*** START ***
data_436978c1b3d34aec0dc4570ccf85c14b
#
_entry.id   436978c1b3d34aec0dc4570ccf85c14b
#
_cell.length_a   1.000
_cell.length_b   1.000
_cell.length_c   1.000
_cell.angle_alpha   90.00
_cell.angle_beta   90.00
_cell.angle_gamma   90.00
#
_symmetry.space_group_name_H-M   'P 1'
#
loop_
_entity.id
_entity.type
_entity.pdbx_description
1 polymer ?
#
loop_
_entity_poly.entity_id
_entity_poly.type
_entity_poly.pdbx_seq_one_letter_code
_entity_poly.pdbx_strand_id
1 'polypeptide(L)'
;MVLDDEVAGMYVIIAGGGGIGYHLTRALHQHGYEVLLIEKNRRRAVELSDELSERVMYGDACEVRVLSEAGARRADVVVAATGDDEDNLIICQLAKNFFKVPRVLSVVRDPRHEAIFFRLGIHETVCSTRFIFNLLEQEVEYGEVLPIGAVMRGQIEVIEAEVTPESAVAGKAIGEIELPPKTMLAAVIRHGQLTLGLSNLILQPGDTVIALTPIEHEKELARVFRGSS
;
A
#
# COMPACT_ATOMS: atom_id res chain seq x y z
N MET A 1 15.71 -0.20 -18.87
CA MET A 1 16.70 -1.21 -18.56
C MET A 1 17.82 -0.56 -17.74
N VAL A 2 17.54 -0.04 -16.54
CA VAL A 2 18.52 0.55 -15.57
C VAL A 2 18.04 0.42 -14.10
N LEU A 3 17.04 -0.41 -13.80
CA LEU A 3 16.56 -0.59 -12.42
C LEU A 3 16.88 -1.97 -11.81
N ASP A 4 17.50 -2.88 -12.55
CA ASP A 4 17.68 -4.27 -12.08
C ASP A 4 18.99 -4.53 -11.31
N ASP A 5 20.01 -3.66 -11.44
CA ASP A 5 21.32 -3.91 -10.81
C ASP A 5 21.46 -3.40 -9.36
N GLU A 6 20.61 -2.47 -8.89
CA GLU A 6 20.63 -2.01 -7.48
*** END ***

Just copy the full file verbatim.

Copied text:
data_436978c1b3d34aec0dc4570ccf85c14b
#
_entry.id   436978c1b3d34aec0dc4570ccf85c14b
#
_cell.length_a   1.000
_cell.length_b   1.000
_cell.length_c   1.000
_cell.angle_alpha   90.00
_cell.angle_beta   90.00
_cell.angle_gamma   90.00
#
_symmetry.space_group_name_H-M   'P 1'
#
loop_
_entity.id
_entity.type
_entity.pdbx_description
1 polymer ?
#
loop_
_entity_poly.entity_id
_entity_poly.type
_entity_poly.pdbx_seq_one_letter_code
_entity_poly.pdbx_strand_id
1 'polypeptide(L)'
;MVLDDEVAGMYVIIAGGGGIGYHLTRALHQHGYEVLLIEKNRRRAVELSDELSERVMYGDACEVRVLSEAGARRADVVVAATGDDEDNLIICQLAKNFFKVPRVLSVVRDPRHEAIFFRLGIHETVCSTRFIFNLLEQEVEYGEVLPIGAVMRGQIEVIEAEVTPESAVAGKAIGEIELPPKTMLAAVIRHGQLTLGLSNLILQPGDTVIALTPIEHEKELARVFRGSS
;
A
#
# COMPACT_ATOMS: atom_id res chain seq x y z
N MET A 1 15.71 -0.20 -18.87
CA MET A 1 16.70 -1.21 -18.56
C MET A 1 17.82 -0.56 -17.74
N VAL A 2 17.54 -0.04 -16.54
CA VAL A 2 18.52 0.55 -15.57
C VAL A 2 18.04 0.42 -14.10
N LEU A 3 17.04 -0.41 -13.80
CA LEU A 3 16.56 -0.59 -12.42
C LEU A 3 16.88 -1.97 -11.81
N ASP A 4 17.50 -2.88 -12.55
CA ASP A 4 17.68 -4.27 -12.08
C ASP A 4 18.99 -4.53 -11.31
N ASP A 5 20.01 -3.66 -11.44
CA ASP A 5 21.32 -3.91 -10.81
C ASP A 5 21.46 -3.40 -9.36
N GLU A 6 20.61 -2.47 -8.89
CA GLU A 6 20.63 -2.01 -7.48